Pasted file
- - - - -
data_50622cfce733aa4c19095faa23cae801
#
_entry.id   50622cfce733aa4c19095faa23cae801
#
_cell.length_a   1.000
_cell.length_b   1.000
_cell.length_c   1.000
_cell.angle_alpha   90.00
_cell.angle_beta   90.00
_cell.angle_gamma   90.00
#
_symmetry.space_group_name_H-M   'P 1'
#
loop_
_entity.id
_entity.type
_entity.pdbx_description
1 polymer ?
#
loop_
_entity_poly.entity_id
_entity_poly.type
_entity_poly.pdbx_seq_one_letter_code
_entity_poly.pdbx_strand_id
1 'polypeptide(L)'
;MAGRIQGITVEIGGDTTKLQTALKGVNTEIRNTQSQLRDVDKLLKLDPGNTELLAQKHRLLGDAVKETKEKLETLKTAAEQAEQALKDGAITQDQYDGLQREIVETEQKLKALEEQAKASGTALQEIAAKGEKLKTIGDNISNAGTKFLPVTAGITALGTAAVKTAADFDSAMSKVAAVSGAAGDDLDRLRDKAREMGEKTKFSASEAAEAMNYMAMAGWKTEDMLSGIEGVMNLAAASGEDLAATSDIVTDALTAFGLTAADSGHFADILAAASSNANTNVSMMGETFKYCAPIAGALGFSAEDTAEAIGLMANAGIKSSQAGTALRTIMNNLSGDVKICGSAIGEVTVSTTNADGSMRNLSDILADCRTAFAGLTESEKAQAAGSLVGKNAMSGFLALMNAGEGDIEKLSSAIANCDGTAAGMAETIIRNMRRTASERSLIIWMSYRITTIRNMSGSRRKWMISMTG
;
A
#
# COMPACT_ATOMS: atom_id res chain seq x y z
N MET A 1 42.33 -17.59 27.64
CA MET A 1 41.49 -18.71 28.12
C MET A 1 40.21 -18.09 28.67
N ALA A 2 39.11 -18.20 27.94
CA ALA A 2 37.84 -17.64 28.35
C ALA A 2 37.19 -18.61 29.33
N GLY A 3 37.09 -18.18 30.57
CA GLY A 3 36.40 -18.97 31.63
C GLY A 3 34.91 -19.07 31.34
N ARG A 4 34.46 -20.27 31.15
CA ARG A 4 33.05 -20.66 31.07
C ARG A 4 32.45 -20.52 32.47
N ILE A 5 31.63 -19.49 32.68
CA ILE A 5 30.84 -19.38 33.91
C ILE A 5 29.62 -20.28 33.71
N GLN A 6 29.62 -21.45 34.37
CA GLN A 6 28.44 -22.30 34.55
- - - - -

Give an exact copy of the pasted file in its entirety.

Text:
data_50622cfce733aa4c19095faa23cae801
#
_entry.id   50622cfce733aa4c19095faa23cae801
#
_cell.length_a   1.000
_cell.length_b   1.000
_cell.length_c   1.000
_cell.angle_alpha   90.00
_cell.angle_beta   90.00
_cell.angle_gamma   90.00
#
_symmetry.space_group_name_H-M   'P 1'
#
loop_
_entity.id
_entity.type
_entity.pdbx_description
1 polymer ?
#
loop_
_entity_poly.entity_id
_entity_poly.type
_entity_poly.pdbx_seq_one_letter_code
_entity_poly.pdbx_strand_id
1 'polypeptide(L)'
;MAGRIQGITVEIGGDTTKLQTALKGVNTEIRNTQSQLRDVDKLLKLDPGNTELLAQKHRLLGDAVKETKEKLETLKTAAEQAEQALKDGAITQDQYDGLQREIVETEQKLKALEEQAKASGTALQEIAAKGEKLKTIGDNISNAGTKFLPVTAGITALGTAAVKTAADFDSAMSKVAAVSGAAGDDLDRLRDKAREMGEKTKFSASEAAEAMNYMAMAGWKTEDMLSGIEGVMNLAAASGEDLAATSDIVTDALTAFGLTAADSGHFADILAAASSNANTNVSMMGETFKYCAPIAGALGFSAEDTAEAIGLMANAGIKSSQAGTALRTIMNNLSGDVKICGSAIGEVTVSTTNADGSMRNLSDILADCRTAFAGLTESEKAQAAGSLVGKNAMSGFLALMNAGEGDIEKLSSAIANCDGTAAGMAETIIRNMRRTASERSLIIWMSYRITTIRNMSGSRRKWMISMTG
;
A
#
# COMPACT_ATOMS: atom_id res chain seq x y z
N MET A 1 42.33 -17.59 27.64
CA MET A 1 41.49 -18.71 28.12
C MET A 1 40.21 -18.09 28.67
N ALA A 2 39.11 -18.20 27.94
CA ALA A 2 37.84 -17.64 28.35
C ALA A 2 37.19 -18.61 29.33
N GLY A 3 37.09 -18.18 30.57
CA GLY A 3 36.40 -18.97 31.63
C GLY A 3 34.91 -19.07 31.34
N ARG A 4 34.46 -20.27 31.15
CA ARG A 4 33.05 -20.66 31.07
C ARG A 4 32.45 -20.52 32.47
N ILE A 5 31.63 -19.49 32.68
CA ILE A 5 30.84 -19.38 33.91
C ILE A 5 29.62 -20.28 33.71
N GLN A 6 29.62 -21.45 34.37
CA GLN A 6 28.44 -22.30 34.55